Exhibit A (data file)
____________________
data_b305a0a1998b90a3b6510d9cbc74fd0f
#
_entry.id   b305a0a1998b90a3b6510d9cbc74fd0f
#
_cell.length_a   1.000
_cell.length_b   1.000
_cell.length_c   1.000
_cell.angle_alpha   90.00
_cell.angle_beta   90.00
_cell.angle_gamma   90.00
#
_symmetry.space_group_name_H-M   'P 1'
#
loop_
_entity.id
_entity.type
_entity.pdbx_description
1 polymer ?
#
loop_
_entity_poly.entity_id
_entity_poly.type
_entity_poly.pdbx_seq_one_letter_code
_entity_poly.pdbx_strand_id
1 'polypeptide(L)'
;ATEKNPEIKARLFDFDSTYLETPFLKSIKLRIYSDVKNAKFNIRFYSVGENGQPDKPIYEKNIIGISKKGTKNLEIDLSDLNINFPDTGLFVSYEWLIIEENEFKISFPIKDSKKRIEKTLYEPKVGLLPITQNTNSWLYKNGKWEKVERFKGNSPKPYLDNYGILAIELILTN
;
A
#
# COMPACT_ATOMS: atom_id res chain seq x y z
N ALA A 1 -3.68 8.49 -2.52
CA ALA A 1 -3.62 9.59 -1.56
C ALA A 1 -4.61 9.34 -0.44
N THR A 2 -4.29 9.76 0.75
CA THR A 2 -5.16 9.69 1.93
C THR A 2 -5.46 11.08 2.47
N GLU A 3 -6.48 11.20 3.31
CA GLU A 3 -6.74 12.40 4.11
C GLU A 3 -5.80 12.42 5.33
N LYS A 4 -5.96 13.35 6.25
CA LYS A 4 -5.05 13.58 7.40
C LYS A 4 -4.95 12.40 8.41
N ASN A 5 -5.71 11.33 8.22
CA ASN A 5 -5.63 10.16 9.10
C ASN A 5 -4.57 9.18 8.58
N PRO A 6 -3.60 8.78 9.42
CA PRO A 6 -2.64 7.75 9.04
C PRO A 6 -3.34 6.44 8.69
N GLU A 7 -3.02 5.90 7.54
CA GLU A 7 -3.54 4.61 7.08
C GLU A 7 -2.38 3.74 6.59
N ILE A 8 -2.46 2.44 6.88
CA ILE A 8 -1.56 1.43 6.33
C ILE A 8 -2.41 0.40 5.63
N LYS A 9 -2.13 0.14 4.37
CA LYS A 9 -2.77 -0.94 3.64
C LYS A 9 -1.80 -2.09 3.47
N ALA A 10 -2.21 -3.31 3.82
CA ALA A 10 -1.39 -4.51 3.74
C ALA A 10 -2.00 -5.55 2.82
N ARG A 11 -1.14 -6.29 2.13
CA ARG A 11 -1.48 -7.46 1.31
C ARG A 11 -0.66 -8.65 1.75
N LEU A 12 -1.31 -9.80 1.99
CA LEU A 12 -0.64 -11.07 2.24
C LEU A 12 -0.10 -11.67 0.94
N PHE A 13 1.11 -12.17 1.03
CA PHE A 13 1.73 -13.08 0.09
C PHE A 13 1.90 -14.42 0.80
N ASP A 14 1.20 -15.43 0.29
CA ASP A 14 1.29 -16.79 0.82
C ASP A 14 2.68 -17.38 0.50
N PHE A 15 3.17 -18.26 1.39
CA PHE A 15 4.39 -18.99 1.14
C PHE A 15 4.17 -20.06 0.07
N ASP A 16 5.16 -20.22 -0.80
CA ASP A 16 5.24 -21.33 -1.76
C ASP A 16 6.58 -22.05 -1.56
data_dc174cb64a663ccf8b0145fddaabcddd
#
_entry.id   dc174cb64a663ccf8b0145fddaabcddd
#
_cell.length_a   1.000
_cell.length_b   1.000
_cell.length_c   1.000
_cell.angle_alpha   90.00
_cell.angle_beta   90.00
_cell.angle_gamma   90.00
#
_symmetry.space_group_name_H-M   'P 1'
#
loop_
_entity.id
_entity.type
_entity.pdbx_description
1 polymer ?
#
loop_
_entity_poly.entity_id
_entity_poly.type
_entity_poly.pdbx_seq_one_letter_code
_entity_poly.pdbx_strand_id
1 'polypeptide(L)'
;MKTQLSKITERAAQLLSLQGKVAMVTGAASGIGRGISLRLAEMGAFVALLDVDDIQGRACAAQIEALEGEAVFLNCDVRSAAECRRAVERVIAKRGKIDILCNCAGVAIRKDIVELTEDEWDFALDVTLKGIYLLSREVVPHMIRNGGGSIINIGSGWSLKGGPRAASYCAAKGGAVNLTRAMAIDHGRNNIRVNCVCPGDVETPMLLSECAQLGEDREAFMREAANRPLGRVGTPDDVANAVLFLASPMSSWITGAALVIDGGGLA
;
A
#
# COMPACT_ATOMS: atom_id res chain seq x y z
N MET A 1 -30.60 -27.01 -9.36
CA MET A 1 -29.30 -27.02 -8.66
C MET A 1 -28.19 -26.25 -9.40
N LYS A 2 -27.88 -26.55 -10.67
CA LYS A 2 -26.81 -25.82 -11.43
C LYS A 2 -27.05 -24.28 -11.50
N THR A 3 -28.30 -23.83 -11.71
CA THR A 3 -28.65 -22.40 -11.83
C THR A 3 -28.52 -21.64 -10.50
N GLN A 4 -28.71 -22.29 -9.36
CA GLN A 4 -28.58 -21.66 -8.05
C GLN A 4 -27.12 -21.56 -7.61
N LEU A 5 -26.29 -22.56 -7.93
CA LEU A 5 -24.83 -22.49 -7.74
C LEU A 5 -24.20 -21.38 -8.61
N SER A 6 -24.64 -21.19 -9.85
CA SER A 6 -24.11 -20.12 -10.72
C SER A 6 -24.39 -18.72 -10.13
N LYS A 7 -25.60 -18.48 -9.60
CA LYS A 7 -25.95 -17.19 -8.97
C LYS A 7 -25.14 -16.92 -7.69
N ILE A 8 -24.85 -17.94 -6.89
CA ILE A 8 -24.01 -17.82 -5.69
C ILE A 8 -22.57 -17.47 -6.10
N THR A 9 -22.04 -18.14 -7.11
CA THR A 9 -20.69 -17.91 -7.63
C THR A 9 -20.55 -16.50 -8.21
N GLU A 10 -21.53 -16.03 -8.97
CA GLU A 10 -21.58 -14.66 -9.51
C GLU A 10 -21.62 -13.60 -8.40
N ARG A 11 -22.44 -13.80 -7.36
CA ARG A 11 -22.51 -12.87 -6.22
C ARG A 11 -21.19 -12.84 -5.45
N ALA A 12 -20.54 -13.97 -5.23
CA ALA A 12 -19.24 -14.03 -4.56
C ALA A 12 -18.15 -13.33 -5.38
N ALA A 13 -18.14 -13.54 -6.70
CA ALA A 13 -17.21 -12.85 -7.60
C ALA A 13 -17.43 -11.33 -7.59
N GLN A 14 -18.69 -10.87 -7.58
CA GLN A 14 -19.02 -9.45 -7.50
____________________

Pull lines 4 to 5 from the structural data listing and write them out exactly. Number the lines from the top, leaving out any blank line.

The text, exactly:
#
_cell.length_a   1.000